Feist: The Road Not Taken

It’s a colder album than The Reminder, haunting and straining in equal parts, perhaps best summarized in the song “Bittersweet Melodies.” Beginning with Feist’s wispy vocals, a shimmering of cymbals leads into the piano-driven chorus. Feist’s words could speak to any number of subjects, but what most strongly comes to mind when you hear her sing is the conflict she must feel, caused by press tours and publicists, by denying and granting access to people who desperately want to talk to her at all hours, by having to isolate herself and step away because she is run down, but at the same time still feeling drawn to return to the one thing she has done forever: writing and playing music.

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Bittersweet melodies
Like a sweet memory
Bittersweet melodies
Can’t go back, I can’t go on
Without those bittersweet memories.

Memories and melodies. How about memories of melodies? Here are some of Feist’s:

She stocks beer at a bar and thinks the whole time about what she is going to record in her one hour of free time when she gets home. As she does this, she calculates how to get the riffs in her mind onto her four-track and then how to mix those tracks down to one track so she can add even more layers and sounds.

Then, there was a limit to the cassette. There was a limit to her time.

In those days, when she wrote songs, she did so with headphones on, conscious of her neighbors, not wanting anyone to hear what she’s working on. When she thinks back, Feist says she thinks, UNDERDOG!, and there is a swelling sense of pride in looking out at a tiny crowd of twelve people watching her play on stage.

“Each of those twelve people’s feet brought them here, and it was unfathomable that they would come to hear me,” she says. “There’s a romanticism to the past, and there’s also a dignity in feeling every single scrape and inch. But I think at the time if I had had the ability to see forward, there would have been zero romanticism at that stage. Looking back, it’s easy to wistfully think of that state of hustle.”

There are benefits to fame and success, which Feist is more than willing to point out. Her label allows to her to focus on music; she no longer has to “pimp” herself out to get shows and sell records. It allows her to stay “naïve” in her self-described world of gigs.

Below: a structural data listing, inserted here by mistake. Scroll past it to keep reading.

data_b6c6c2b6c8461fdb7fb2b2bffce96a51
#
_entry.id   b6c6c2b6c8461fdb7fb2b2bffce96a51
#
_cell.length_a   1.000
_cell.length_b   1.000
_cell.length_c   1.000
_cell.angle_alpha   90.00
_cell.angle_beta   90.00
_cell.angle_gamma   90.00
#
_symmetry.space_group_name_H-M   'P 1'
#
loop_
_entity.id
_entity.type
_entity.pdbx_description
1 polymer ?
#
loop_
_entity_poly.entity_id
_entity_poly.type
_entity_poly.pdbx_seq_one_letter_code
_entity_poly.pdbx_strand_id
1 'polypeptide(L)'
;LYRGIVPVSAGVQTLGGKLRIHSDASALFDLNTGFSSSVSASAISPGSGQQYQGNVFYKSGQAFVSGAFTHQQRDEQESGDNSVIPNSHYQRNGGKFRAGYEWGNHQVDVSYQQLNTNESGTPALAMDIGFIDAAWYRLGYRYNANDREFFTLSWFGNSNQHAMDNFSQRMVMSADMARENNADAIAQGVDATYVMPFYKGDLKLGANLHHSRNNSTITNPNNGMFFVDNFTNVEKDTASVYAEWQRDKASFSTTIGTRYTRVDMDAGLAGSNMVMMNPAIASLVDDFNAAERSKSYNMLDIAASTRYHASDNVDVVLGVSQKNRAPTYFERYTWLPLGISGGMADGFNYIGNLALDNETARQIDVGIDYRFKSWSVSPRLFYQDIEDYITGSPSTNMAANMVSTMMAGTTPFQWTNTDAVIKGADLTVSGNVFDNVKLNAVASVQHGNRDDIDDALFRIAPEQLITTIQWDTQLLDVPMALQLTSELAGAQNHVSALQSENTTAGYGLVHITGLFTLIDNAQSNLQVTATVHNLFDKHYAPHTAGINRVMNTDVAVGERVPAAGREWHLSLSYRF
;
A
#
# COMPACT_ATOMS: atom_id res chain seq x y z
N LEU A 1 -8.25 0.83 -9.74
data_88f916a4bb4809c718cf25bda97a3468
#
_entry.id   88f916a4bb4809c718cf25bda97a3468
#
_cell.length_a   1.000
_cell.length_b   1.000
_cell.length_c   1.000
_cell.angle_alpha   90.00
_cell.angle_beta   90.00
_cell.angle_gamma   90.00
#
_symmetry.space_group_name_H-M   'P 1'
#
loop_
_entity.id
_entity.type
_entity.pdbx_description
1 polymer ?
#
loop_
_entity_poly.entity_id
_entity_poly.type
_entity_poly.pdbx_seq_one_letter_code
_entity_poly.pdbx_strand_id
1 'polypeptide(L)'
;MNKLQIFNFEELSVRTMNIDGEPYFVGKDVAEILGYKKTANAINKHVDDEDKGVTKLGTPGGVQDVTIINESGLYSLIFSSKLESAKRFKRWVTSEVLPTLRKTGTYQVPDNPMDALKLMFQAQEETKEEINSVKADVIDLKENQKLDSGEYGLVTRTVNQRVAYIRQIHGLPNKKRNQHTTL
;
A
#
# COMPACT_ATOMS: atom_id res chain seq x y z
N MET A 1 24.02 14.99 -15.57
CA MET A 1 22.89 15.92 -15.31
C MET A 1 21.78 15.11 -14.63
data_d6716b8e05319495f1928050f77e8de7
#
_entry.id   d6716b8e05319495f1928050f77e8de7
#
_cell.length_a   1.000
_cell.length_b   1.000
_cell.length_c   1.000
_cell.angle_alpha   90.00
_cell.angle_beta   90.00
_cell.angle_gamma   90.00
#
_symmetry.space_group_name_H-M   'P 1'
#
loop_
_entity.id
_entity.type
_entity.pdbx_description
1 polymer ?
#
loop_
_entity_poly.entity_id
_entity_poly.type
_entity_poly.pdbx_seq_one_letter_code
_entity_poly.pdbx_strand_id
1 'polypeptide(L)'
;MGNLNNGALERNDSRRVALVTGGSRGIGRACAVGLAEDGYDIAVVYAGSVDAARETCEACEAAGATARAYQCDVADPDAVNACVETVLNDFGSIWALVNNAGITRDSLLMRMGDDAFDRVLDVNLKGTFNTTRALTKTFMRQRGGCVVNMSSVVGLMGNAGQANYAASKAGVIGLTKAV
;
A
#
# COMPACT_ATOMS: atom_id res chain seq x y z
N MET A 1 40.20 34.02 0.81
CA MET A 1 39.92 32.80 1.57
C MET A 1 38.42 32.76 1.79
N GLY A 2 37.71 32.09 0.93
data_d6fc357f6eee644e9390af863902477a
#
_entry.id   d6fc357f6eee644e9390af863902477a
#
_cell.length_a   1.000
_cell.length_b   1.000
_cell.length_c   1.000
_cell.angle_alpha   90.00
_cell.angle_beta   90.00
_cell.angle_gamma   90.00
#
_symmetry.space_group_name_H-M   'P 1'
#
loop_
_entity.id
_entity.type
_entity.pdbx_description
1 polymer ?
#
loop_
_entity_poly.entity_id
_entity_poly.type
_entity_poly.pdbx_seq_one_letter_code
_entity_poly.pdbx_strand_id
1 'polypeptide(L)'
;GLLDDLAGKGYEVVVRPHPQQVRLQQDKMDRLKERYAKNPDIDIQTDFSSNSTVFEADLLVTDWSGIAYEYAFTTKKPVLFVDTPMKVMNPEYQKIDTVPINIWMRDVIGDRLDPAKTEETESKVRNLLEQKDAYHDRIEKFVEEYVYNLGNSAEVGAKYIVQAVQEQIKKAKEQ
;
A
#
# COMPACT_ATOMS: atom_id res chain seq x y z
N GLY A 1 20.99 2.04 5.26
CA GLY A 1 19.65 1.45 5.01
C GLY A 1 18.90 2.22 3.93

But in this world of gigs, where some people still come to see her because of her ability to make the act of counting catchy as hell, would she do it again, or if she somehow had the power to change things, would she replace “1234” with another song to be known for?

She laughs. There is an excitement to her answer that has been missing before.

“Oh my God! That’s an amazing question. It would probably be ‘Sealion.’ I’ve never lost it in terms of playing it over and over. I always find new life in it, and it’s a traditional song.”

Maybe it is strange to want to be known for a song you did not write, a song that has existed for more than a hundred years, but to Feist, “Sealion” must capture something a little more complex than “1234,” a song she says speaks on her behalf as more people know it than know her, but “doesn’t really speak about me.” It’s the arrangement of “Sealion” she is most proud of, a multitude of voices chanting over a very new-age synth, dueling forces pulling this way and that. When you put the pop hit up next to it, the contrast is striking, down to the raucous “Sealion” guitar solo versus the irresistible horn fanfare of “1234”.

Fame or your Do-It-Yourself path, which do you chose? Billboard Top 10 or hipster cred? Grammys or small clubs? Making it or made it? No one frowns upon success, but that doesn’t mean the process is always easy to accept.

“You begin at a certain place: Who you are and where and when you begin,” Feist says. “In my case, over a decade in that mindset can create all sorts of mental blockages when it changes. You aren’t registering it as quickly as other people would.”

The more you think about it, the more it becomes clear that if all the above questions were written by Feist, they would be something a little more forgiving, a little more flexible. There would be an “and” in there instead of an “or.” Big shows and little ones. Charting hits and deep cuts. Diehard fans and new ones, too. There would be a way to keep it all together, a way to finally ask the question Metals may just answer: Can she have both?


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